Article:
But paperwork, the bureaucracy of the U.S. Army Corps of Engineers, and the long-running tri-state water wars litigation, could stop the reservoir from opening its taps even as a hot, and what could be dry, summer looms ahead. The meter, meanwhile, keeps running for the City of Canton and the Cobb County -- Marietta Water Authority, who own the reservoir and would dearly like to see a return on the investment.
Not even the U.S. Army Corps of Engineers, which regulates the building and monitors water released from the reservoir, could readily answer the question this week whether the reservoir can legally open for business. The reason for the confusion is Hickory Log Creek is managed by two branches of the Corps: The Savannah Division, which oversees permits to build it, and the Mobile District, which has a say in how Hickory Log Creek releases are tracked.
The Mobile District is in the middle of the tri-state water wars litigation between Georgia, Florida, and Alabama. When an Atlanta Journal-Constitution reporter asked the corps whether the reservoir is open, a day and a half later U.S. Army Corps of Engineers Savannah District public affairs specialist Billy Birdwell responded that "the permit did not authorize water to be withdrawn from Hickory Log Creek Reservoir."
When the reporter called back, Birdwell said the question was a water allocation issue and told the reporter to call the Mobile District. A spokesperson at the Mobile District could not answer the question and said the office would have to check with the Savannah District.
The cost and the continuing delays have hit Canton and its water customers particularly hard. The City, which owns a 25 percent stake in the reservoir, pays about $1.7 million a year in operating and financing costs and has been so strapped it's tried to sell its stake to Cobb County, while keeping rights to some of the water.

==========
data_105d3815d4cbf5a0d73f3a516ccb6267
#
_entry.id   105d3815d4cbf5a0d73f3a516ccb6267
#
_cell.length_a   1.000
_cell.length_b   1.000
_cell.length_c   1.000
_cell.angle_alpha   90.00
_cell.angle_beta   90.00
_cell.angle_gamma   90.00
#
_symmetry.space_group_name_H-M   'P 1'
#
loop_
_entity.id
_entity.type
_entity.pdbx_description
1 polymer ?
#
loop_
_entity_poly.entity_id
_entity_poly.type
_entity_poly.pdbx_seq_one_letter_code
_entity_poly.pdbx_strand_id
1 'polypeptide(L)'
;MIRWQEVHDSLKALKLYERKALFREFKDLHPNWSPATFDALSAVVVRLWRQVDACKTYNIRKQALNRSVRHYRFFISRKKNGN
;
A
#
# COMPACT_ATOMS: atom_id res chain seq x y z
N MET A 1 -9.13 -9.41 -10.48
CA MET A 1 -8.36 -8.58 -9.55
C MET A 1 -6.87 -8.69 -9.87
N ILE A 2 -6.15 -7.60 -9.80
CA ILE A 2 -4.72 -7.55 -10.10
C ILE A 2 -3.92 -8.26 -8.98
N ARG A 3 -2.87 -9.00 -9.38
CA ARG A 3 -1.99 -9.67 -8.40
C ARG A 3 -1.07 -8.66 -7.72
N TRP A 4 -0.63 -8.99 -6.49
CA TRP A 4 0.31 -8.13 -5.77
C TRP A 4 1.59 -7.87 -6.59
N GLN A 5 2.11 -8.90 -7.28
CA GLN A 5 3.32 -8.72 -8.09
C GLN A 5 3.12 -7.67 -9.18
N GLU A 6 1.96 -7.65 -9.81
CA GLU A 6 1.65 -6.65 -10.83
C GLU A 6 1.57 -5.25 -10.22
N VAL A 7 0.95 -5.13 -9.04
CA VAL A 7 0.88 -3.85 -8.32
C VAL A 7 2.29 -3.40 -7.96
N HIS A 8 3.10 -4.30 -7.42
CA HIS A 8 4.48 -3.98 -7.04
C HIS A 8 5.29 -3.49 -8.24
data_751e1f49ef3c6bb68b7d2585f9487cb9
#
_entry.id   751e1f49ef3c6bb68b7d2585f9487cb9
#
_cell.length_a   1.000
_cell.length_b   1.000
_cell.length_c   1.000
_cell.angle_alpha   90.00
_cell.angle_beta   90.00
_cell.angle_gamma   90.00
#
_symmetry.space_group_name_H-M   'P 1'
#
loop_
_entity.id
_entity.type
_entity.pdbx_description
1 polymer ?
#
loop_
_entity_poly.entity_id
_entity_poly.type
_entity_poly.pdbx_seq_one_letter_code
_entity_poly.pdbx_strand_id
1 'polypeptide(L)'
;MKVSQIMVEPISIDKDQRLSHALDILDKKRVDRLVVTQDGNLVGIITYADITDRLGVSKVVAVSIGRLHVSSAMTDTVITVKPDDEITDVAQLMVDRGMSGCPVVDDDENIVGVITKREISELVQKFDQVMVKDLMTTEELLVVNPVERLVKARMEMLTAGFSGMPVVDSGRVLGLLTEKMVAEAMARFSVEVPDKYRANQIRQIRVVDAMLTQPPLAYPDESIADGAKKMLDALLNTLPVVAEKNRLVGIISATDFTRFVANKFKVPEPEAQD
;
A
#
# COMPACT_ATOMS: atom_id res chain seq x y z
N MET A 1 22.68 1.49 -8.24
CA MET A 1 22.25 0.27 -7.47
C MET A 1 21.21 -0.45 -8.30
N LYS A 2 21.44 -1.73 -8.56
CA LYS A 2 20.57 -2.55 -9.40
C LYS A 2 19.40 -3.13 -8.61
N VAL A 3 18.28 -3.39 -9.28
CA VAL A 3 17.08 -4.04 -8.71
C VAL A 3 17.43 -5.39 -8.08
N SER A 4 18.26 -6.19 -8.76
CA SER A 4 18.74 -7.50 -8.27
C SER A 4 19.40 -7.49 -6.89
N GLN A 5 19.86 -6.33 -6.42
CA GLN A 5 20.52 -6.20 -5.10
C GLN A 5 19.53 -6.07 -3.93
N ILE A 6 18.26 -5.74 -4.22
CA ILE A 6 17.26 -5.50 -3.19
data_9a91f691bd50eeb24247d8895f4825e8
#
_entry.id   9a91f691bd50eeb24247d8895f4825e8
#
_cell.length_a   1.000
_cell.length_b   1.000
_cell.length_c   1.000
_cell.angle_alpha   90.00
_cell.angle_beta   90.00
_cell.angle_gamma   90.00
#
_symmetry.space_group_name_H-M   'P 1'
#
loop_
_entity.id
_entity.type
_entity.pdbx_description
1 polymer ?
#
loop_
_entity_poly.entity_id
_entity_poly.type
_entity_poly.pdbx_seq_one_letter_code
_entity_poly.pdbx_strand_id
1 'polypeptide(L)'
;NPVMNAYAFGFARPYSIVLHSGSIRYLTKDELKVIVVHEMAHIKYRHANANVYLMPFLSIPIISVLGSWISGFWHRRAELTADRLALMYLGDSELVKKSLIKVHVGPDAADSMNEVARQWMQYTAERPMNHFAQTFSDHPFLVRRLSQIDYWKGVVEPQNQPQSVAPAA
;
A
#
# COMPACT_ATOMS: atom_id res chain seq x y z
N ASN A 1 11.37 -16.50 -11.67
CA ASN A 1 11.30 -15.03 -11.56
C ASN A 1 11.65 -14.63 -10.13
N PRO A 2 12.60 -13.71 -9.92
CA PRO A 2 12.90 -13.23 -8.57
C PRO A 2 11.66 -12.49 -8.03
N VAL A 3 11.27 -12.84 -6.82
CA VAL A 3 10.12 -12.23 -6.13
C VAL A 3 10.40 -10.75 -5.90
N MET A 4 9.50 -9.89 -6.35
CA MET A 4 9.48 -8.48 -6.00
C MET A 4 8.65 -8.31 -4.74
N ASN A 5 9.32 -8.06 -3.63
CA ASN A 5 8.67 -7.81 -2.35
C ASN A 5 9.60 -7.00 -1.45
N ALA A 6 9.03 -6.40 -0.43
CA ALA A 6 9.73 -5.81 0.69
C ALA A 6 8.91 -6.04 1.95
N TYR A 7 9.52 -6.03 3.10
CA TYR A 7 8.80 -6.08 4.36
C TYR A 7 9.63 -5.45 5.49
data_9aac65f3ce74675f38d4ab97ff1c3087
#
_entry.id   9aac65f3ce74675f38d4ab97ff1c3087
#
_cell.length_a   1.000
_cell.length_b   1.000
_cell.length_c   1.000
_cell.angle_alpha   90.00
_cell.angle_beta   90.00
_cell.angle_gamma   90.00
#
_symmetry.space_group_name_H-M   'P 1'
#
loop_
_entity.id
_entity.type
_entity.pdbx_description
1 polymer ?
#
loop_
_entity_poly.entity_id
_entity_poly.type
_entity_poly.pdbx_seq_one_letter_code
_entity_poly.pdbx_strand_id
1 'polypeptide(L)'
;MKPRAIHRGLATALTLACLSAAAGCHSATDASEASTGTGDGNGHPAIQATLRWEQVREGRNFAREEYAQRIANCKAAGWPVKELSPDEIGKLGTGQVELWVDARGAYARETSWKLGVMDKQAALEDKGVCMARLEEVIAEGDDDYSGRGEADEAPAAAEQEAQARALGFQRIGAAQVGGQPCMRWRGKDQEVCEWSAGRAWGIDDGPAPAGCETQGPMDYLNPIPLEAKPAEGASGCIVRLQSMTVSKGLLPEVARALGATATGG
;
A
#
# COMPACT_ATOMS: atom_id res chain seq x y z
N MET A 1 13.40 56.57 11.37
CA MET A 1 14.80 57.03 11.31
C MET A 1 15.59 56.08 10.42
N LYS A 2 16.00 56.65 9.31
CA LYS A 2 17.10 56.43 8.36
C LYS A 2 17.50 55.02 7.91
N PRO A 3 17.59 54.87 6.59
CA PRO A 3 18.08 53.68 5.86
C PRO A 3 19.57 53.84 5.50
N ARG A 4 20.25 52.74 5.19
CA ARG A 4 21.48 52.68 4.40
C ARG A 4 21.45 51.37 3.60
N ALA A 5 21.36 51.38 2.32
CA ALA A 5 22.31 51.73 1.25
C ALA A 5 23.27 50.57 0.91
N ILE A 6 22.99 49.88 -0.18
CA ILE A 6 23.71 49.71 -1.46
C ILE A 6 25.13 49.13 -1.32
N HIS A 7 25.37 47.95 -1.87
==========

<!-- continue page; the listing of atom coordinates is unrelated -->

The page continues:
Those talks have gone nowhere as Canton has raised water rates 30%, in part to pay for the reservoir. Originally projected to cost less than $20 million a decade ago on the promise it would solve all Canton's future water needs, Hickory Log Creek has become a cautionary tale on the pitfalls of reservoir building.
Now, not knowing whether the reservoir is open for business just adds to the frustration. "When it comes to the reservoir, nothing is ever simple," said reservoir manager David Hatabian.
Cobb County -- Marietta Water Authority general manager Glenn Page said his understanding is his office has until May 31 to get "all the I's dotted and t's crossed" on final documents. After that, once the Corps determines how the water is accounted for after it's released from Hickory Log Creek, then it will open the reservoir.
When water is released from Hickory Log Creek it goes into the Etowah River which then flows past Canton, where it takes a sip, and then to Lake Allatoona. Cobb County -Marietta Water Authority withdraws its share of the Hickory Log Creek release from Lake Allatoona. Glenn said a schedule June 6 hearing in the water wars litigation could further delay the opening -- but that's not clear.
Canton mayor Gene Hobgood said the city doesn't need the water now. It's in reserve for a drought. But, after all these years and all those millions he'd like to see the reservoir taps open, at least officially. "It's a tough one to figure out, and we can't get a straight answer if it's open or not," said Hobgood.